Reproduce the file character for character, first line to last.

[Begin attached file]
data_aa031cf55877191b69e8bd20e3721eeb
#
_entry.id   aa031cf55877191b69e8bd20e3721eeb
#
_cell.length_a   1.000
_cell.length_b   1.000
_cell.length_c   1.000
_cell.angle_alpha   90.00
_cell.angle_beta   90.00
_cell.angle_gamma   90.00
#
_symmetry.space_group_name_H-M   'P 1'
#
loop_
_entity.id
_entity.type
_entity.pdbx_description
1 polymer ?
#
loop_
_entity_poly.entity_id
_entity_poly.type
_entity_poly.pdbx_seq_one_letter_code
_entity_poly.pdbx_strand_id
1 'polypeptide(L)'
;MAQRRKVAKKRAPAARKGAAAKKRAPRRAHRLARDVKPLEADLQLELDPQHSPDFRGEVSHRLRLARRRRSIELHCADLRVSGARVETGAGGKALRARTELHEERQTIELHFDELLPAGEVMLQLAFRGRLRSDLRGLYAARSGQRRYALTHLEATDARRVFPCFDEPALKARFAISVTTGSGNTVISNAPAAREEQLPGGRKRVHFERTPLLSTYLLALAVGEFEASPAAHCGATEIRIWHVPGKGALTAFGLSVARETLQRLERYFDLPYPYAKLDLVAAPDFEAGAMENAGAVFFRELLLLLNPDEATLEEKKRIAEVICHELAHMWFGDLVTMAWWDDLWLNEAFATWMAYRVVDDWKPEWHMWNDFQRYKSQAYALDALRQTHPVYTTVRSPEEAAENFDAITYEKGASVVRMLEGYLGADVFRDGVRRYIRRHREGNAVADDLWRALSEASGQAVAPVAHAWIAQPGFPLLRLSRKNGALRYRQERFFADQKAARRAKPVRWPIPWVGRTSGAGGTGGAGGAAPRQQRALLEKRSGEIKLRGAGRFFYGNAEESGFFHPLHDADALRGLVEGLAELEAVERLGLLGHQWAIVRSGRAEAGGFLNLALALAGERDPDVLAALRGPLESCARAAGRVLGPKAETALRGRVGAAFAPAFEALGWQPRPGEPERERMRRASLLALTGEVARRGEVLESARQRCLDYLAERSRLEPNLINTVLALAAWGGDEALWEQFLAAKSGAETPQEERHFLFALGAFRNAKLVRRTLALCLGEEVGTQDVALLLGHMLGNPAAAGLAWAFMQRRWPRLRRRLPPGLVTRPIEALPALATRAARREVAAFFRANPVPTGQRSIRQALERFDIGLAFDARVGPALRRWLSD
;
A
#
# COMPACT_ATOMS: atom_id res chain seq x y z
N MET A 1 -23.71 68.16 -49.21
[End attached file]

data_aa031cf55877191b69e8bd20e3721eeb
#
_entry.id   aa031cf55877191b69e8bd20e3721eeb
#
_cell.length_a   1.000
_cell.length_b   1.000
_cell.length_c   1.000
_cell.angle_alpha   90.00
_cell.angle_beta   90.00
_cell.angle_gamma   90.00
#
_symmetry.space_group_name_H-M   'P 1'
#
loop_
_entity.id
_entity.type
_entity.pdbx_description
1 polymer ?
#
loop_
_entity_poly.entity_id
_entity_poly.type
_entity_poly.pdbx_seq_one_letter_code
_entity_poly.pdbx_strand_id
1 'polypeptide(L)'
;MAQRRKVAKKRAPAARKGAAAKKRAPRRAHRLARDVKPLEADLQLELDPQHSPDFRGEVSHRLRLARRRRSIELHCADLRVSGARVETGAGGKALRARTELHEERQTIELHFDELLPAGEVMLQLAFRGRLRSDLRGLYAARSGQRRYALTHLEATDARRVFPCFDEPALKARFAISVTTGSGNTVISNAPAAREEQLPGGRKRVHFERTPLLSTYLLALAVGEFEASPAAHCGATEIRIWHVPGKGALTAFGLSVARETLQRLERYFDLPYPYAKLDLVAAPDFEAGAMENAGAVFFRELLLLLNPDEATLEEKKRIAEVICHELAHMWFGDLVTMAWWDDLWLNEAFATWMAYRVVDDWKPEWHMWNDFQRYKSQAYALDALRQTHPVYTTVRSPEEAAENFDAITYEKGASVVRMLEGYLGADVFRDGVRRYIRRHREGNAVADDLWRALSEASGQAVAPVAHAWIAQPGFPLLRLSRKNGALRYRQERFFADQKAARRAKPVRWPIPWVGRTSGAGGTGGAGGAAPRQQRALLEKRSGEIKLRGAGRFFYGNAEESGFFHPLHDADALRGLVEGLAELEAVERLGLLGHQWAIVRSGRAEAGGFLNLALALAGERDPDVLAALRGPLESCARAAGRVLGPKAETALRGRVGAAFAPAFEALGWQPRPGEPERERMRRASLLALTGEVARRGEVLESARQRCLDYLAERSRLEPNLINTVLALAAWGGDEALWEQFLAAKSGAETPQEERHFLFALGAFRNAKLVRRTLALCLGEEVGTQDVALLLGHMLGNPAAAGLAWAFMQRRWPRLRRRLPPGLVTRPIEALPALATRAARREVAAFFRANPVPTGQRSIRQALERFDIGLAFDARVGPALRRWLSD
;
A
#
# COMPACT_ATOMS: atom_id res chain seq x y z
N MET A 1 -23.71 68.16 -49.21